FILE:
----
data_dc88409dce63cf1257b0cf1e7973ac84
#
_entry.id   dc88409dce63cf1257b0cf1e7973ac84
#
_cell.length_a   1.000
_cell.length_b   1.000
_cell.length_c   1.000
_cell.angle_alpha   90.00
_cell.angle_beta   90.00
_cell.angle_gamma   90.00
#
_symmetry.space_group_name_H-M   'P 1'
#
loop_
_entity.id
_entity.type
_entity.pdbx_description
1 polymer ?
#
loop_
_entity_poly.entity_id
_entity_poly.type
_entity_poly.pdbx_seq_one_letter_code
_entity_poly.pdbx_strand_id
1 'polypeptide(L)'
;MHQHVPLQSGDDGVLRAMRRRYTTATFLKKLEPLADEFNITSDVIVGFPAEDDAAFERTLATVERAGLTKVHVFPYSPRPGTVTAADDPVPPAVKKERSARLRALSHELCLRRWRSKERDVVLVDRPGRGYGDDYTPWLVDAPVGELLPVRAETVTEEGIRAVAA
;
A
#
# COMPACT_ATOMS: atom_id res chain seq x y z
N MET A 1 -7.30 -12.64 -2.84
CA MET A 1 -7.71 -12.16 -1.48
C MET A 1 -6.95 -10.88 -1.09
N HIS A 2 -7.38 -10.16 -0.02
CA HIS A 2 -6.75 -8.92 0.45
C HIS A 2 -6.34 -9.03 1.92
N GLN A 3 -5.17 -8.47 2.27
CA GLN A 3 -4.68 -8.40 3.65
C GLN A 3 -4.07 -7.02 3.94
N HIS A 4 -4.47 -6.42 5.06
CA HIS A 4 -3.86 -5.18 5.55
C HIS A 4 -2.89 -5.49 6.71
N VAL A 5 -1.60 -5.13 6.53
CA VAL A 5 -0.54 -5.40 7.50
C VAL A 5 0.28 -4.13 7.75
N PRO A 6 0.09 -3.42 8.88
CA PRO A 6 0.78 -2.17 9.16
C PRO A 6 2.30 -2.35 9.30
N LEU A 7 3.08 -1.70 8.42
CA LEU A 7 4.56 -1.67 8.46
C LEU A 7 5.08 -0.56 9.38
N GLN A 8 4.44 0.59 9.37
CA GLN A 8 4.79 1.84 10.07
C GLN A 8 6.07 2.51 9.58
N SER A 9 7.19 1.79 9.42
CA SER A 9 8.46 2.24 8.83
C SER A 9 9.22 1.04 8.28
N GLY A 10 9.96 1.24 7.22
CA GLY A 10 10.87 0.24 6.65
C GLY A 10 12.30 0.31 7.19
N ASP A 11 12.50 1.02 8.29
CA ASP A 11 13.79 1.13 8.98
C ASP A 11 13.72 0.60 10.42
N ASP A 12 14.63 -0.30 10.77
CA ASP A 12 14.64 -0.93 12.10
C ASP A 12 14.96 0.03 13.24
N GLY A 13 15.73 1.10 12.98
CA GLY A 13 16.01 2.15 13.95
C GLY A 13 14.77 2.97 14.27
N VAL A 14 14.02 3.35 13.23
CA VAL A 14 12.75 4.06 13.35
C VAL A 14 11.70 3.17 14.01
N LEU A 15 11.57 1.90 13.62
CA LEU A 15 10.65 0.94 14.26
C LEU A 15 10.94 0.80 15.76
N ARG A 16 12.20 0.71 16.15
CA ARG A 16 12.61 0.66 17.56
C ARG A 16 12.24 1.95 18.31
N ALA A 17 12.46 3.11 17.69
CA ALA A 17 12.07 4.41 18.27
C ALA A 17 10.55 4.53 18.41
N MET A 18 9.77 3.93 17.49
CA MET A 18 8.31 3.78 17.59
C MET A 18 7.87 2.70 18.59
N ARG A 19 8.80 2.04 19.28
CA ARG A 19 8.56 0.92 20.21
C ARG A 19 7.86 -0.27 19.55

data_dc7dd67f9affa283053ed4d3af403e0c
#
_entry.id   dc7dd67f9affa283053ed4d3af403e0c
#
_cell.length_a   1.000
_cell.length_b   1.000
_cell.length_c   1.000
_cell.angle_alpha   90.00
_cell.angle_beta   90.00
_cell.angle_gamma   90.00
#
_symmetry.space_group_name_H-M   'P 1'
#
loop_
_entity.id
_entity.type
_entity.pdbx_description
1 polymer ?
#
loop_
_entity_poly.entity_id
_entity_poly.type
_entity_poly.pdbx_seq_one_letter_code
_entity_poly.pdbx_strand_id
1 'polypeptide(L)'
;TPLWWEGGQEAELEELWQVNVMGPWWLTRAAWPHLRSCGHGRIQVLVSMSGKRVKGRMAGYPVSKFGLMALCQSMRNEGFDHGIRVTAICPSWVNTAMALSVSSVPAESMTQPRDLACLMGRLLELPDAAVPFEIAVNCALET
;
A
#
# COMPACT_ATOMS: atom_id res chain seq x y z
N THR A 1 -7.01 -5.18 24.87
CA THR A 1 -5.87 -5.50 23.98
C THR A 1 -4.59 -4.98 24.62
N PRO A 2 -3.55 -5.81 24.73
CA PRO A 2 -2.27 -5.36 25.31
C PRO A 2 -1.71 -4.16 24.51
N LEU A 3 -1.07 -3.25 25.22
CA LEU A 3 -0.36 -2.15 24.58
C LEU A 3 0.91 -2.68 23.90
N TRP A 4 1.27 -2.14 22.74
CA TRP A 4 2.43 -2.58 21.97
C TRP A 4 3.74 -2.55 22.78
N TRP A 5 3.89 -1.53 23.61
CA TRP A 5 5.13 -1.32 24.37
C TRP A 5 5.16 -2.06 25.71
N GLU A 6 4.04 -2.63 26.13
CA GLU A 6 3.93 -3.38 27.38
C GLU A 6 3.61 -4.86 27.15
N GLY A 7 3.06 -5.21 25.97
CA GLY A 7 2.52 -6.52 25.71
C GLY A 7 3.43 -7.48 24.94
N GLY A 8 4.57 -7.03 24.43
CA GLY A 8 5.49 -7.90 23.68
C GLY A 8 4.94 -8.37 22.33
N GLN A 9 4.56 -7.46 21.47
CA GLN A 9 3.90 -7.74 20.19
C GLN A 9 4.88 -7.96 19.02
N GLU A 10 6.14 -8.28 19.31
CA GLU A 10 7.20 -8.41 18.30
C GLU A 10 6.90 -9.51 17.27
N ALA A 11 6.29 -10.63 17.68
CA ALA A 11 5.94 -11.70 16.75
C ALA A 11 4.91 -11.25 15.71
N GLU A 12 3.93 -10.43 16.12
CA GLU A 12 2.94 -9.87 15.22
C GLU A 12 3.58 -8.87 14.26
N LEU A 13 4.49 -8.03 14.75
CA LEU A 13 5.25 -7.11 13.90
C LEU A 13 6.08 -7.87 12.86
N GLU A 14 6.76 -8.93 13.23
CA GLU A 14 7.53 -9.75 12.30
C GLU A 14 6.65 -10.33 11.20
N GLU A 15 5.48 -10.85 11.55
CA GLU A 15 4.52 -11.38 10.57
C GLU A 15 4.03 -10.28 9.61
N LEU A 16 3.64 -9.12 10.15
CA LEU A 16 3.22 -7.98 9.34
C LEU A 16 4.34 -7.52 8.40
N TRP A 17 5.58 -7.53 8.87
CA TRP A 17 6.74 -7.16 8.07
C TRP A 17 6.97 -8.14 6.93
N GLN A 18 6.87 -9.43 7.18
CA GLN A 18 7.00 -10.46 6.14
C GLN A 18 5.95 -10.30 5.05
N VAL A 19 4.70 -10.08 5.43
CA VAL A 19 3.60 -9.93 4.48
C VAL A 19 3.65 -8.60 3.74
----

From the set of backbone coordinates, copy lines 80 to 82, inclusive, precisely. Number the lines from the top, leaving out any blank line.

CA ALA A 17 12.07 4.41 18.27
C ALA A 17 10.55 4.53 18.41
N MET A 18 9.77 3.93 17.49